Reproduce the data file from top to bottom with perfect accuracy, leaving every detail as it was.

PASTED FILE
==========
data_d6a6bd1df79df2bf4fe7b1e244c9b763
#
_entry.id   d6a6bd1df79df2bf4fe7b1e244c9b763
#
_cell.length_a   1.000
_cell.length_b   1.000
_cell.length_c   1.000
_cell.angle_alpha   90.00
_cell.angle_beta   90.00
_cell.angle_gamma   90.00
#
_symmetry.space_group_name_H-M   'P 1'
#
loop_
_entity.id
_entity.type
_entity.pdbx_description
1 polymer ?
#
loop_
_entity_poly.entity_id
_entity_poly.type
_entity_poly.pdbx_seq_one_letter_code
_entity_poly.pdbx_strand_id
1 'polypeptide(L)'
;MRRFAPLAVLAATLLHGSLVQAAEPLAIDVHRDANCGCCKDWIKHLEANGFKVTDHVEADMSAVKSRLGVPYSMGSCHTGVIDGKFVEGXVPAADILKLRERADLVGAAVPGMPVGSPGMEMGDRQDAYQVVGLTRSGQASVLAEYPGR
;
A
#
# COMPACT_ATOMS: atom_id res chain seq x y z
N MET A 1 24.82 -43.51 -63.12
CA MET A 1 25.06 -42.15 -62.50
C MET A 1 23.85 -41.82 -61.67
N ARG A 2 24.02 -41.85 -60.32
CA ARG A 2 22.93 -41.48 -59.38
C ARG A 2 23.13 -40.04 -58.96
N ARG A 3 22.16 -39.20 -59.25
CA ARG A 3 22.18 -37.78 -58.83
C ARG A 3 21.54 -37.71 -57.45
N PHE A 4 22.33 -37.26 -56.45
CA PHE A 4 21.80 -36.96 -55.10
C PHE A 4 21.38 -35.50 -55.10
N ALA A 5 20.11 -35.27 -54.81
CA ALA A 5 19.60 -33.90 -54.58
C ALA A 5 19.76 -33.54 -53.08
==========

data_d6a6bd1df79df2bf4fe7b1e244c9b763
#
_entry.id   d6a6bd1df79df2bf4fe7b1e244c9b763
#
_cell.length_a   1.000
_cell.length_b   1.000
_cell.length_c   1.000
_cell.angle_alpha   90.00
_cell.angle_beta   90.00
_cell.angle_gamma   90.00
#
_symmetry.space_group_name_H-M   'P 1'
#
loop_
_entity.id
_entity.type
_entity.pdbx_description
1 polymer ?
#
loop_
_entity_poly.entity_id
_entity_poly.type
_entity_poly.pdbx_seq_one_letter_code
_entity_poly.pdbx_strand_id
1 'polypeptide(L)'
;MRRFAPLAVLAATLLHGSLVQAAEPLAIDVHRDANCGCCKDWIKHLEANGFKVTDHVEADMSAVKSRLGVPYSMGSCHTGVIDGKFVEGXVPAADILKLRERADLVGAAVPGMPVGSPGMEMGDRQDAYQVVGLTRSGQASVLAEYPGR
;
A
#
# COMPACT_ATOMS: atom_id res chain seq x y z
N MET A 1 24.82 -43.51 -63.12
CA MET A 1 25.06 -42.15 -62.50
C MET A 1 23.85 -41.82 -61.67
N ARG A 2 24.02 -41.85 -60.32
CA ARG A 2 22.93 -41.48 -59.38
C ARG A 2 23.13 -40.04 -58.96
N ARG A 3 22.16 -39.20 -59.25
CA ARG A 3 22.18 -37.78 -58.83
C ARG A 3 21.54 -37.71 -57.45
N PHE A 4 22.33 -37.26 -56.45
CA PHE A 4 21.80 -36.96 -55.10
C PHE A 4 21.38 -35.50 -55.10
N ALA A 5 20.11 -35.27 -54.81
CA ALA A 5 19.60 -33.90 -54.58
C ALA A 5 19.76 -33.54 -53.08